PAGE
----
Henry "Harry" Berry, 1883-1915, Queen's South Africa Medal.

By Chris Brind

Military Highlights:

Corporal Henry Berry of the Gloucestershire Regiment was entitled to the Queen’s South Africa Medal with two clasps for Cape Colony and Orange Free State. He is believed to have returned to England before the end of 1901 for he was not entitled to the King’s South Africa Medal, and the Boer War Medal Roll shows him as being with the Depot when the medals were issued in October 1902. Henry Berry was not posted overseas during the Great War until 2nd February 1915, to rejoin 1st Gloucesters. Fierce fighting continued during this First Battle of Ypres in France until 15th November and only one hundred or so men of 1st Battalion out of its starting strength of around a thousand were able to march back to Ypres. Once having rested and recuperated until 20th December 1914, 1st Battalion took part in the recapture of Festubert, again suffering heavy casualties.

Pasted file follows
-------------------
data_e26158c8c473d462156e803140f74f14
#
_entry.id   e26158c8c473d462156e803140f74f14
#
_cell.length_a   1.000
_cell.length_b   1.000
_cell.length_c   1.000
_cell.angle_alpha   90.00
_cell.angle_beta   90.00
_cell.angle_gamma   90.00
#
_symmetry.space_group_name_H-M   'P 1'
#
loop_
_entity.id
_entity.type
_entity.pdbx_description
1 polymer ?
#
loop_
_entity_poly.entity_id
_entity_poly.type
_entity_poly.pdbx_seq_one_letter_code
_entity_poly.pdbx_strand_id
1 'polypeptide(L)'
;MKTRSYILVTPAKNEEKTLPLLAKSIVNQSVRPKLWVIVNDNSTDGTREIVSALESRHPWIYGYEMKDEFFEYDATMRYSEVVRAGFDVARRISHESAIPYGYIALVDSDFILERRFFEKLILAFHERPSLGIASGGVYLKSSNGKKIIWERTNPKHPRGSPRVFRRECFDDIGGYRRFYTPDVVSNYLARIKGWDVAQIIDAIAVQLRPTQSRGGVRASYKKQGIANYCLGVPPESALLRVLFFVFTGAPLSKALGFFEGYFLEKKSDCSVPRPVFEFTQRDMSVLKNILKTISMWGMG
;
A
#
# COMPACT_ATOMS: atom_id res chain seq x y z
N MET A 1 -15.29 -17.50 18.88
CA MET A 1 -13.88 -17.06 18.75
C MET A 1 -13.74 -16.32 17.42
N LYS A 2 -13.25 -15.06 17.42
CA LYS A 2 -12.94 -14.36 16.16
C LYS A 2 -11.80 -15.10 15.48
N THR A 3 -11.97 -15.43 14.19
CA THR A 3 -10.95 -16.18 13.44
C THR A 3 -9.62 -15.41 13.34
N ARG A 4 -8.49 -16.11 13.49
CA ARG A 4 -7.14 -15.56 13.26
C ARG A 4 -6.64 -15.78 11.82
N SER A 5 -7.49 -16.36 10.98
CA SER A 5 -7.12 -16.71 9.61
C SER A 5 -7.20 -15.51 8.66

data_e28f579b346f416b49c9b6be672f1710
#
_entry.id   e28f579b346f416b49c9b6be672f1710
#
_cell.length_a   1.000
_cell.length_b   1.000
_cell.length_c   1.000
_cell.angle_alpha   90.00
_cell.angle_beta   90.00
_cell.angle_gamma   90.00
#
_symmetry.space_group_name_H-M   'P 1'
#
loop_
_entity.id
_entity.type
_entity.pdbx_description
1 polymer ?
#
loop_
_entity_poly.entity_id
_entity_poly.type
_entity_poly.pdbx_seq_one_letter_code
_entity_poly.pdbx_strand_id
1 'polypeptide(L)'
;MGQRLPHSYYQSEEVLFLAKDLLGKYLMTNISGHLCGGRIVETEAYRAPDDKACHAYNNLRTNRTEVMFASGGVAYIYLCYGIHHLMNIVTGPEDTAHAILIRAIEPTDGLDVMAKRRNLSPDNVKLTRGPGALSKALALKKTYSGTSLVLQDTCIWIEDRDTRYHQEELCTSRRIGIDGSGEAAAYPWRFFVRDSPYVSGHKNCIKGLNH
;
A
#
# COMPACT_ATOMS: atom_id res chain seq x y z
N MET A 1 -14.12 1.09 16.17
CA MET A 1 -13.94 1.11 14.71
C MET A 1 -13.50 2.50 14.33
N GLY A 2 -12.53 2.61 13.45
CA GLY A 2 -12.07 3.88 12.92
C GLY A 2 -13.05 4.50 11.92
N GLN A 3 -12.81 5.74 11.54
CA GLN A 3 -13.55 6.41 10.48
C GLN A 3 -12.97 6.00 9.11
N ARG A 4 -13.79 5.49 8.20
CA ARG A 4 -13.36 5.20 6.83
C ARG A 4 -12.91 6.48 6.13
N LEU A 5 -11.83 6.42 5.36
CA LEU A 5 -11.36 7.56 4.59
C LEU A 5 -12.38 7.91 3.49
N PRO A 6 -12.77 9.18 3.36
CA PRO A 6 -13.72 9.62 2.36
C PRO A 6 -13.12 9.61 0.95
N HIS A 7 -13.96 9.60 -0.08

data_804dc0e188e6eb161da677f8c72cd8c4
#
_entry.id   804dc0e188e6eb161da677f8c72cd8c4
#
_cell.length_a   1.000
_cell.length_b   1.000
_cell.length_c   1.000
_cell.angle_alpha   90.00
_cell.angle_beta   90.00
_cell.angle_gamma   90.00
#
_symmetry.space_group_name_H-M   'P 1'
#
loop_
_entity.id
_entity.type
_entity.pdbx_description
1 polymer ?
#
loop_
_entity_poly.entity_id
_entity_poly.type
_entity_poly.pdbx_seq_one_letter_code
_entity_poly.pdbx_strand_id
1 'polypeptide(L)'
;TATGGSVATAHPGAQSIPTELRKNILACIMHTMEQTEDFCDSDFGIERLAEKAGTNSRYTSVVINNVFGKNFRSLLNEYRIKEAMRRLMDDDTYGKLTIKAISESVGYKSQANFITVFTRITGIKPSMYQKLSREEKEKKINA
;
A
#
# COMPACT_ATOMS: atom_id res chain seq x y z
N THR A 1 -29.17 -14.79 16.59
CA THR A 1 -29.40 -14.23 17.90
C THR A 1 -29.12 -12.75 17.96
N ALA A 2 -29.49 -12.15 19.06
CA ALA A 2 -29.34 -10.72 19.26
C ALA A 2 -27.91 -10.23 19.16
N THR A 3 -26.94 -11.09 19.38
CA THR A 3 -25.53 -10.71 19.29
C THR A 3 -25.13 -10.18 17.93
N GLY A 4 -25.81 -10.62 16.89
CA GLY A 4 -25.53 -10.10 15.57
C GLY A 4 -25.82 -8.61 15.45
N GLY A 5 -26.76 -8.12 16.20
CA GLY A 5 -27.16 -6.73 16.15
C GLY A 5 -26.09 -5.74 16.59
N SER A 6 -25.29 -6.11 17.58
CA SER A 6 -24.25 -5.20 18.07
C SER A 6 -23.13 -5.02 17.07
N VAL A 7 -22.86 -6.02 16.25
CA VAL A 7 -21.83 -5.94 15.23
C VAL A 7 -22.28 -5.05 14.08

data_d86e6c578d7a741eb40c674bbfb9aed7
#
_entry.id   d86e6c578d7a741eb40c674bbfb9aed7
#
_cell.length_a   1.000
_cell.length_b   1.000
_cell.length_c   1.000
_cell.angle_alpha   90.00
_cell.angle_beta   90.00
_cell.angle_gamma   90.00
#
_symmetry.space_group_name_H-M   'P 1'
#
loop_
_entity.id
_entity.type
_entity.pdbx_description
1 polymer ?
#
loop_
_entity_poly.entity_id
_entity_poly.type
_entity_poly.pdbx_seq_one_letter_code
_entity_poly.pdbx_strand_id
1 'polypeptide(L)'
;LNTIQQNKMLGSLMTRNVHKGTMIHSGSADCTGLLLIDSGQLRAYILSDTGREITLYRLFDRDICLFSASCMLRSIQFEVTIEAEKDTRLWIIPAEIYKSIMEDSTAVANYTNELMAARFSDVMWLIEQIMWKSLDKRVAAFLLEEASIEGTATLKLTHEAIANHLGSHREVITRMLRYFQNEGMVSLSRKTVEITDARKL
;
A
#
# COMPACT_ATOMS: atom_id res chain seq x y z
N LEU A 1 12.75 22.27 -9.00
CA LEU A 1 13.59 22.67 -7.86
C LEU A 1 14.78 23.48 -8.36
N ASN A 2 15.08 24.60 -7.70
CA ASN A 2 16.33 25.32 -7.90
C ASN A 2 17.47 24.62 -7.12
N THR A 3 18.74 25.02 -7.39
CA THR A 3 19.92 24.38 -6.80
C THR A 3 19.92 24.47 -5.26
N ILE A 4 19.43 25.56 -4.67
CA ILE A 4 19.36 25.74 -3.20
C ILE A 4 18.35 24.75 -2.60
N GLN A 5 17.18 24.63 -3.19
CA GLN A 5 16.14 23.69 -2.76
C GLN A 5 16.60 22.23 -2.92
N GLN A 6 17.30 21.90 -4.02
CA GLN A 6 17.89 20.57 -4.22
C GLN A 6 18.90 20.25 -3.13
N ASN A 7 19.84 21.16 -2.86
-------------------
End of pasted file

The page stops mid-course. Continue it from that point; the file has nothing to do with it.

On 7th February 1915, while the 1st Gloucesters were reorganizing and refitting at Marles les Mines near Bethune, the Battalion War Diary recorded the arrival of a new draft, over 200 strong and which almost certainly included Henry Berry, aged 32. In the Battle for Aubers Ridge on 9th May 1915 the Gloucesters, along with the South Wales Borderers, went over the top but were soon decimated by machine gun fire; between them the two regiments lost 495 men. It was in this battle that Henry Berry was killed. He was entitled to the 1914/15 Star, the British War Medal and the Allied Victory Medal.

Rugby Highlights:

Coming out of the army in 1909, Henry Berry returned to Gloucester, where his parents lived in Alvin Street, and joined Gloucester Rugby Club. He became a star forward, earning a call-up to the England side of 1910, playing in all the Five Nations games of that year. At the time of his death in 1915, Harry’s wife was landlady of the Stag’s Head Inn in Alvin Street.

This page was added by Dick Williams on 22/06/2010.